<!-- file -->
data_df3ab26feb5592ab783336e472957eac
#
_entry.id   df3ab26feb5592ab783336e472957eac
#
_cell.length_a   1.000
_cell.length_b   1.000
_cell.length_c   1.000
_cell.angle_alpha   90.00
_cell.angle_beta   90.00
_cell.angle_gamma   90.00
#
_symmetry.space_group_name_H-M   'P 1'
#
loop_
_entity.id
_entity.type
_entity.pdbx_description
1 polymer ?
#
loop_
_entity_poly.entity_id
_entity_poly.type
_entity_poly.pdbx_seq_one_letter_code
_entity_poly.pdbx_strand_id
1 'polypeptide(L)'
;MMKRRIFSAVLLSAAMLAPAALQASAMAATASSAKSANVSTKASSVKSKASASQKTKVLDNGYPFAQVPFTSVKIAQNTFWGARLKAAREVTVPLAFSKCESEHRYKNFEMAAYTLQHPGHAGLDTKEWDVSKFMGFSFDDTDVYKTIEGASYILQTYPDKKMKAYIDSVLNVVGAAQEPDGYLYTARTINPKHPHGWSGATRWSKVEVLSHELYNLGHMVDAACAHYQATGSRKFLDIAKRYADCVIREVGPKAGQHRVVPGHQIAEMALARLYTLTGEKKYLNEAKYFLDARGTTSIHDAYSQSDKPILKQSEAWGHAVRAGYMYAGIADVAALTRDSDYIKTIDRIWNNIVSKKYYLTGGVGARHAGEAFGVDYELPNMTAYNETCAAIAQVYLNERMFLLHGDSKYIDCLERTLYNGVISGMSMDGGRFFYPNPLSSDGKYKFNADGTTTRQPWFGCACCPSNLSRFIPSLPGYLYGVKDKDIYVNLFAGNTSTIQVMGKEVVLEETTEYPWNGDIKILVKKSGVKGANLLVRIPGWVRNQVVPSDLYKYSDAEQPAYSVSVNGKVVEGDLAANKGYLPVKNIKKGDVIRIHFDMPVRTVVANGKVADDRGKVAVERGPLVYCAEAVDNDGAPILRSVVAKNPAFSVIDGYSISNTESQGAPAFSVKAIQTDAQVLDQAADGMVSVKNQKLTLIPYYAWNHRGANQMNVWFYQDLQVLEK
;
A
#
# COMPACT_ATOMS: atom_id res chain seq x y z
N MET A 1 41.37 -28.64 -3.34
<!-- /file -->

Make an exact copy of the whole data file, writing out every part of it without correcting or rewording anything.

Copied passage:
data_df3ab26feb5592ab783336e472957eac
#
_entry.id   df3ab26feb5592ab783336e472957eac
#
_cell.length_a   1.000
_cell.length_b   1.000
_cell.length_c   1.000
_cell.angle_alpha   90.00
_cell.angle_beta   90.00
_cell.angle_gamma   90.00
#
_symmetry.space_group_name_H-M   'P 1'
#
loop_
_entity.id
_entity.type
_entity.pdbx_description
1 polymer ?
#
loop_
_entity_poly.entity_id
_entity_poly.type
_entity_poly.pdbx_seq_one_letter_code
_entity_poly.pdbx_strand_id
1 'polypeptide(L)'
;MMKRRIFSAVLLSAAMLAPAALQASAMAATASSAKSANVSTKASSVKSKASASQKTKVLDNGYPFAQVPFTSVKIAQNTFWGARLKAAREVTVPLAFSKCESEHRYKNFEMAAYTLQHPGHAGLDTKEWDVSKFMGFSFDDTDVYKTIEGASYILQTYPDKKMKAYIDSVLNVVGAAQEPDGYLYTARTINPKHPHGWSGATRWSKVEVLSHELYNLGHMVDAACAHYQATGSRKFLDIAKRYADCVIREVGPKAGQHRVVPGHQIAEMALARLYTLTGEKKYLNEAKYFLDARGTTSIHDAYSQSDKPILKQSEAWGHAVRAGYMYAGIADVAALTRDSDYIKTIDRIWNNIVSKKYYLTGGVGARHAGEAFGVDYELPNMTAYNETCAAIAQVYLNERMFLLHGDSKYIDCLERTLYNGVISGMSMDGGRFFYPNPLSSDGKYKFNADGTTTRQPWFGCACCPSNLSRFIPSLPGYLYGVKDKDIYVNLFAGNTSTIQVMGKEVVLEETTEYPWNGDIKILVKKSGVKGANLLVRIPGWVRNQVVPSDLYKYSDAEQPAYSVSVNGKVVEGDLAANKGYLPVKNIKKGDVIRIHFDMPVRTVVANGKVADDRGKVAVERGPLVYCAEAVDNDGAPILRSVVAKNPAFSVIDGYSISNTESQGAPAFSVKAIQTDAQVLDQAADGMVSVKNQKLTLIPYYAWNHRGANQMNVWFYQDLQVLEK
;
A
#
# COMPACT_ATOMS: atom_id res chain seq x y z
N MET A 1 41.37 -28.64 -3.34